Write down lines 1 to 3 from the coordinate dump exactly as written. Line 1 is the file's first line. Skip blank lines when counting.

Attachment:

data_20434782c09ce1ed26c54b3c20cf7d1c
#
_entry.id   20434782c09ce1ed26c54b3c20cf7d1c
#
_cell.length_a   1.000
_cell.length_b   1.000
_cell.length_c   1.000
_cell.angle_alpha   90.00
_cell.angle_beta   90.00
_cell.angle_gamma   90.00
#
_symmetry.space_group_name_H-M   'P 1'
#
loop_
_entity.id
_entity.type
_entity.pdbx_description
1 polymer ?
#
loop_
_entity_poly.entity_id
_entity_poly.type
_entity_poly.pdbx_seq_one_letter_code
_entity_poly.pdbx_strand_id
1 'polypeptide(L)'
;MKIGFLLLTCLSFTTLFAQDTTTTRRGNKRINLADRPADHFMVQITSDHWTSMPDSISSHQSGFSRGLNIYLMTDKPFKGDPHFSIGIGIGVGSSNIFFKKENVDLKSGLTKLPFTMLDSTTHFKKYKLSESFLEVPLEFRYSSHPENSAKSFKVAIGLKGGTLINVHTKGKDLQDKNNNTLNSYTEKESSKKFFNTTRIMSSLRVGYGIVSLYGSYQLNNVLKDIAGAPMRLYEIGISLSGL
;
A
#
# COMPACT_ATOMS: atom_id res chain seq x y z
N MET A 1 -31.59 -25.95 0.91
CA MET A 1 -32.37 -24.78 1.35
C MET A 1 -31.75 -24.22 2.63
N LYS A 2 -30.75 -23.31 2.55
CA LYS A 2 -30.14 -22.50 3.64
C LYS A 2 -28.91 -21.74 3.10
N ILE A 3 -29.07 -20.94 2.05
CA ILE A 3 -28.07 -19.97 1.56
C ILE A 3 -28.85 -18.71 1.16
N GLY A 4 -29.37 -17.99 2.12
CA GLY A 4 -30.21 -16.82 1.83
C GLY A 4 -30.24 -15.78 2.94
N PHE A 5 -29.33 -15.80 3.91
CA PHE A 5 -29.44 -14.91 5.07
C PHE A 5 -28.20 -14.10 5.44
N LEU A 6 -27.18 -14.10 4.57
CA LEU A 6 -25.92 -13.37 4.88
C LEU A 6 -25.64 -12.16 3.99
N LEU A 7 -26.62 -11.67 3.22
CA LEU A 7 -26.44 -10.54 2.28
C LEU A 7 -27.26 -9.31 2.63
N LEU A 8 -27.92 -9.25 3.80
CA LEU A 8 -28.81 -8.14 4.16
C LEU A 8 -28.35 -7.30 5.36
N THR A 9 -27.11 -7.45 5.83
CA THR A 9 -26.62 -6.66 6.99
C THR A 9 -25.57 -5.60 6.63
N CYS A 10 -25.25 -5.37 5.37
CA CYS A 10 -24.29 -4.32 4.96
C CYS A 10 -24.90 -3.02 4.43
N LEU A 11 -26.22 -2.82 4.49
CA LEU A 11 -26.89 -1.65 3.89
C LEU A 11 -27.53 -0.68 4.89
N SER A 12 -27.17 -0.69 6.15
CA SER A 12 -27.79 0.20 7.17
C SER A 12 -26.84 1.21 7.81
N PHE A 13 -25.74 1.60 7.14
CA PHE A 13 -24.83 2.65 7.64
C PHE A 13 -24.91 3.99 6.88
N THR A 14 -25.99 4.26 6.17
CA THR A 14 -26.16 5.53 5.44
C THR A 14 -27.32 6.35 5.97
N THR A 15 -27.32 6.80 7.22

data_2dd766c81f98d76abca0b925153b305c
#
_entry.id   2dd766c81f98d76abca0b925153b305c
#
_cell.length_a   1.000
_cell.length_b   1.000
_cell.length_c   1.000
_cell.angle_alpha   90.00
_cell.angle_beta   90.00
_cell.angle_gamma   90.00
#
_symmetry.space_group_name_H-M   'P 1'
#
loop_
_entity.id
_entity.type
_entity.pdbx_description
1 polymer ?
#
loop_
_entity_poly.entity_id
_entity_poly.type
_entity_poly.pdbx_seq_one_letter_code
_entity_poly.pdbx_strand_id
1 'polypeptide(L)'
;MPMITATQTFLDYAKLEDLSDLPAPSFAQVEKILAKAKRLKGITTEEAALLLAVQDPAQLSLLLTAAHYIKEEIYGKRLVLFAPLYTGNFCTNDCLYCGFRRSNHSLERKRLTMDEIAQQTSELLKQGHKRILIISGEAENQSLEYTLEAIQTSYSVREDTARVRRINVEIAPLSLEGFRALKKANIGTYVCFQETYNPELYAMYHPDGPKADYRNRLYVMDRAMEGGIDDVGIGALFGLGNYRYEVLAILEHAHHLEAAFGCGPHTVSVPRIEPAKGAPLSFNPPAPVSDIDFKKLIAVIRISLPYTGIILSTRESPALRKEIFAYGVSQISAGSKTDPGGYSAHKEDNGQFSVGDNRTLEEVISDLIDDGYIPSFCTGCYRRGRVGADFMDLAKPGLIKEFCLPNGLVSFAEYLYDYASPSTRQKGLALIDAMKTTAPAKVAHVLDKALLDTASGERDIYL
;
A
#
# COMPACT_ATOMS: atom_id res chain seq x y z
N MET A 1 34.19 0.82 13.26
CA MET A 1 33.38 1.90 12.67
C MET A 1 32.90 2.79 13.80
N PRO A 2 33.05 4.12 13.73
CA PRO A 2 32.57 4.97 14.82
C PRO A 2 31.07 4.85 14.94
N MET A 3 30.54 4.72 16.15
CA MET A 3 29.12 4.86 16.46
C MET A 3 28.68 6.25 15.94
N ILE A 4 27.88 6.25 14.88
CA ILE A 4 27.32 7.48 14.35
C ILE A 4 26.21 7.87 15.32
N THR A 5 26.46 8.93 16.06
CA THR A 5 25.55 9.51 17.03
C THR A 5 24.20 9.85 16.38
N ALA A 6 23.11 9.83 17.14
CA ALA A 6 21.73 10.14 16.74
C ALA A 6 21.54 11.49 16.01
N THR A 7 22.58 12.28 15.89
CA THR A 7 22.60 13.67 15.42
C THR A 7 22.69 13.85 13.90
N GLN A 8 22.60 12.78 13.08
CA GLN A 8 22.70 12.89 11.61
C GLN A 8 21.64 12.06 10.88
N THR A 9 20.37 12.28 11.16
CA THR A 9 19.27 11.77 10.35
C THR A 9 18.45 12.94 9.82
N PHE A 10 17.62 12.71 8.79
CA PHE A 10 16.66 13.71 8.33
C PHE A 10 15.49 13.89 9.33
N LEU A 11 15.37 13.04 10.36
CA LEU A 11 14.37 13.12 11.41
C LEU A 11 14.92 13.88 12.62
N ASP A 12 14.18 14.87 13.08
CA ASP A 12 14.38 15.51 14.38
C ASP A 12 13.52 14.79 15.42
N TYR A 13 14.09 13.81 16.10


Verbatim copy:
data_20434782c09ce1ed26c54b3c20cf7d1c
#
_entry.id   20434782c09ce1ed26c54b3c20cf7d1c